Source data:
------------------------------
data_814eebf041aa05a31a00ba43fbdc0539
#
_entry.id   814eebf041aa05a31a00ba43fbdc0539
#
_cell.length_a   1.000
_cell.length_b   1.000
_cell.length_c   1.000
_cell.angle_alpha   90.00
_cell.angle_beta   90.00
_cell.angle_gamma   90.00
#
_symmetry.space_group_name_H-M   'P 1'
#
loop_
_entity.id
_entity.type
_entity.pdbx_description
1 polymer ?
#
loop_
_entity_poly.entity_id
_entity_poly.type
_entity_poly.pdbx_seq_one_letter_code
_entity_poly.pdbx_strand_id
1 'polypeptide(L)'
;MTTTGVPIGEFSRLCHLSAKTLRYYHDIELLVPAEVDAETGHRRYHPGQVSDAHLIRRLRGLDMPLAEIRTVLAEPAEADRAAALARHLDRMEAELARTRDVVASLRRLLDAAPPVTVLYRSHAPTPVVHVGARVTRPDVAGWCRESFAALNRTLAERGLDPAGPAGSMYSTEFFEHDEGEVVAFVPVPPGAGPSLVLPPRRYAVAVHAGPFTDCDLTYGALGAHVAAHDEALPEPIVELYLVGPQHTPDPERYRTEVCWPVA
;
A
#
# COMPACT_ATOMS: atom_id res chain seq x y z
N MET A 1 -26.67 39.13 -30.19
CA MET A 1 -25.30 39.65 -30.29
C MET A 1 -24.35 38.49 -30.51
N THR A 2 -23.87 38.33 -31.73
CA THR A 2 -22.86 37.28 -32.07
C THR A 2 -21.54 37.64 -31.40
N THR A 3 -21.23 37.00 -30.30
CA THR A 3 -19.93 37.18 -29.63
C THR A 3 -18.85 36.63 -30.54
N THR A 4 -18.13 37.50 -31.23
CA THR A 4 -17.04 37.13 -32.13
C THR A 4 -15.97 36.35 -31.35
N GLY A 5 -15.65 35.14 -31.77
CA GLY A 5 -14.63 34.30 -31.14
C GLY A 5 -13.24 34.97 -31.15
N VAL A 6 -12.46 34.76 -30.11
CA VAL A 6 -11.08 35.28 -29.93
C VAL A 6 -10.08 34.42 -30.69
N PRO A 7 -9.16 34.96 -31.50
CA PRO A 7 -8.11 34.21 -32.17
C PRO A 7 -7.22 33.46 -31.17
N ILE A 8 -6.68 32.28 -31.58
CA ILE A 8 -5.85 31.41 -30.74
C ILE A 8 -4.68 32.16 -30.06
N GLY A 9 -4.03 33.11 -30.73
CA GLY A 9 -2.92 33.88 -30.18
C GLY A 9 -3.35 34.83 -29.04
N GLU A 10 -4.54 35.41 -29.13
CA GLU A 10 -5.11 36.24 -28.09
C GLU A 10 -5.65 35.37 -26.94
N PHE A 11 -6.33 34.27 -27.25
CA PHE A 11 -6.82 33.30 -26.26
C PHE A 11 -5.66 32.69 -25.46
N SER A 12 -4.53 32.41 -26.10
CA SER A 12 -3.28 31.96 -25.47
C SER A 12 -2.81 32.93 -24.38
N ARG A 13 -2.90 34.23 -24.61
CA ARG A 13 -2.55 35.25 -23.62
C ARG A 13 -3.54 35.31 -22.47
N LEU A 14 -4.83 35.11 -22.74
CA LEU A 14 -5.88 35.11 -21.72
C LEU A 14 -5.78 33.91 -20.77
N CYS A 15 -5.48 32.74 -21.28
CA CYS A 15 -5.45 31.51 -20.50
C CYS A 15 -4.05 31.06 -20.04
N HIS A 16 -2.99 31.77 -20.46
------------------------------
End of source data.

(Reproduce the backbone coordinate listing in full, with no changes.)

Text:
data_814eebf041aa05a31a00ba43fbdc0539
#
_entry.id   814eebf041aa05a31a00ba43fbdc0539
#
_cell.length_a   1.000
_cell.length_b   1.000
_cell.length_c   1.000
_cell.angle_alpha   90.00
_cell.angle_beta   90.00
_cell.angle_gamma   90.00
#
_symmetry.space_group_name_H-M   'P 1'
#
loop_
_entity.id
_entity.type
_entity.pdbx_description
1 polymer ?
#
loop_
_entity_poly.entity_id
_entity_poly.type
_entity_poly.pdbx_seq_one_letter_code
_entity_poly.pdbx_strand_id
1 'polypeptide(L)'
;MTTTGVPIGEFSRLCHLSAKTLRYYHDIELLVPAEVDAETGHRRYHPGQVSDAHLIRRLRGLDMPLAEIRTVLAEPAEADRAAALARHLDRMEAELARTRDVVASLRRLLDAAPPVTVLYRSHAPTPVVHVGARVTRPDVAGWCRESFAALNRTLAERGLDPAGPAGSMYSTEFFEHDEGEVVAFVPVPPGAGPSLVLPPRRYAVAVHAGPFTDCDLTYGALGAHVAAHDEALPEPIVELYLVGPQHTPDPERYRTEVCWPVA
;
A
#
# COMPACT_ATOMS: atom_id res chain seq x y z
N MET A 1 -26.67 39.13 -30.19
CA MET A 1 -25.30 39.65 -30.29
C MET A 1 -24.35 38.49 -30.51
N THR A 2 -23.87 38.33 -31.73
CA THR A 2 -22.86 37.28 -32.07
C THR A 2 -21.54 37.64 -31.40
N THR A 3 -21.23 37.00 -30.30
CA THR A 3 -19.93 37.18 -29.63
C THR A 3 -18.85 36.63 -30.54
N THR A 4 -18.13 37.50 -31.23
CA THR A 4 -17.04 37.13 -32.13
C THR A 4 -15.97 36.35 -31.35
N GLY A 5 -15.65 35.14 -31.77
CA GLY A 5 -14.63 34.30 -31.14
C GLY A 5 -13.24 34.97 -31.15
N VAL A 6 -12.46 34.76 -30.11
CA VAL A 6 -11.08 35.28 -29.93
C VAL A 6 -10.08 34.42 -30.69
N PRO A 7 -9.16 34.96 -31.50
CA PRO A 7 -8.11 34.21 -32.17
C PRO A 7 -7.22 33.46 -31.17
N ILE A 8 -6.68 32.28 -31.58
CA ILE A 8 -5.85 31.41 -30.74
C ILE A 8 -4.68 32.16 -30.06
N GLY A 9 -4.03 33.11 -30.73
CA GLY A 9 -2.92 33.88 -30.18
C GLY A 9 -3.35 34.83 -29.04
N GLU A 10 -4.54 35.41 -29.13
CA GLU A 10 -5.11 36.24 -28.09
C GLU A 10 -5.65 35.37 -26.94
N PHE A 11 -6.33 34.27 -27.25
CA PHE A 11 -6.82 33.30 -26.26
C PHE A 11 -5.66 32.69 -25.46
N SER A 12 -4.53 32.41 -26.10
CA SER A 12 -3.28 31.96 -25.47
C SER A 12 -2.81 32.93 -24.38
N ARG A 13 -2.90 34.23 -24.61
CA ARG A 13 -2.55 35.25 -23.62
C ARG A 13 -3.54 35.31 -22.47
N LEU A 14 -4.83 35.11 -22.74
CA LEU A 14 -5.88 35.11 -21.72
C LEU A 14 -5.78 33.91 -20.77
N CYS A 15 -5.48 32.74 -21.28
CA CYS A 15 -5.45 31.51 -20.50
C CYS A 15 -4.05 31.06 -20.04
N HIS A 16 -2.99 31.77 -20.46